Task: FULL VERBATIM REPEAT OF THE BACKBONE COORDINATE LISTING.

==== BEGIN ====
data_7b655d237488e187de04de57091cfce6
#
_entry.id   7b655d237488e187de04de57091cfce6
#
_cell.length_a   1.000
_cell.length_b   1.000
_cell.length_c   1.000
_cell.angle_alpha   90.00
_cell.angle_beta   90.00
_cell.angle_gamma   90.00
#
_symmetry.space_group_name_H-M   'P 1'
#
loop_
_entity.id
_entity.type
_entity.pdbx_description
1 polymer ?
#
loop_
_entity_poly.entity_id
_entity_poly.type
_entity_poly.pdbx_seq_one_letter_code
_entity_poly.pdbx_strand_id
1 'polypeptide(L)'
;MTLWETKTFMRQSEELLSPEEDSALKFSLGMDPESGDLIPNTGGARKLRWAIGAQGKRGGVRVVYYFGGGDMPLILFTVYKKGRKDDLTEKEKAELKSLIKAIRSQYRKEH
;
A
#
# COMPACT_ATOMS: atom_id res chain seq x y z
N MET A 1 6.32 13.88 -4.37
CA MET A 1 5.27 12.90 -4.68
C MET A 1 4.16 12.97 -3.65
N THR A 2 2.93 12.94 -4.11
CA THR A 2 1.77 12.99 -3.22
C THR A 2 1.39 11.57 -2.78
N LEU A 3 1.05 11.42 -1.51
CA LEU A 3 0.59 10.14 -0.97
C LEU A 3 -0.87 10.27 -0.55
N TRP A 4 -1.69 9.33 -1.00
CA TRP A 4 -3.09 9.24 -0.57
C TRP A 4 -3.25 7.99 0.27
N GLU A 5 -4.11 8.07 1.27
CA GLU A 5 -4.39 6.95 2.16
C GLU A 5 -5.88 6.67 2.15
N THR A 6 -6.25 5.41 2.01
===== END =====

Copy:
data_7b655d237488e187de04de57091cfce6
#
_entry.id   7b655d237488e187de04de57091cfce6
#
_cell.length_a   1.000
_cell.length_b   1.000
_cell.length_c   1.000
_cell.angle_alpha   90.00
_cell.angle_beta   90.00
_cell.angle_gamma   90.00
#
_symmetry.space_group_name_H-M   'P 1'
#
loop_
_entity.id
_entity.type
_entity.pdbx_description
1 polymer ?
#
loop_
_entity_poly.entity_id
_entity_poly.type
_entity_poly.pdbx_seq_one_letter_code
_entity_poly.pdbx_strand_id
1 'polypeptide(L)'
;MTLWETKTFMRQSEELLSPEEDSALKFSLGMDPESGDLIPNTGGARKLRWAIGAQGKRGGVRVVYYFGGGDMPLILFTVYKKGRKDDLTEKEKAELKSLIKAIRSQYRKEH
;
A
#
# COMPACT_ATOMS: atom_id res chain seq x y z
N MET A 1 6.32 13.88 -4.37
CA MET A 1 5.27 12.90 -4.68
C MET A 1 4.16 12.97 -3.65
N THR A 2 2.93 12.94 -4.11
CA THR A 2 1.77 12.99 -3.22
C THR A 2 1.39 11.57 -2.78
N LEU A 3 1.05 11.42 -1.51
CA LEU A 3 0.59 10.14 -0.97
C LEU A 3 -0.87 10.27 -0.55
N TRP A 4 -1.69 9.33 -1.00
CA TRP A 4 -3.09 9.24 -0.57
C TRP A 4 -3.25 7.99 0.27
N GLU A 5 -4.11 8.07 1.27
CA GLU A 5 -4.39 6.95 2.16
C GLU A 5 -5.88 6.67 2.15
N THR A 6 -6.25 5.41 2.01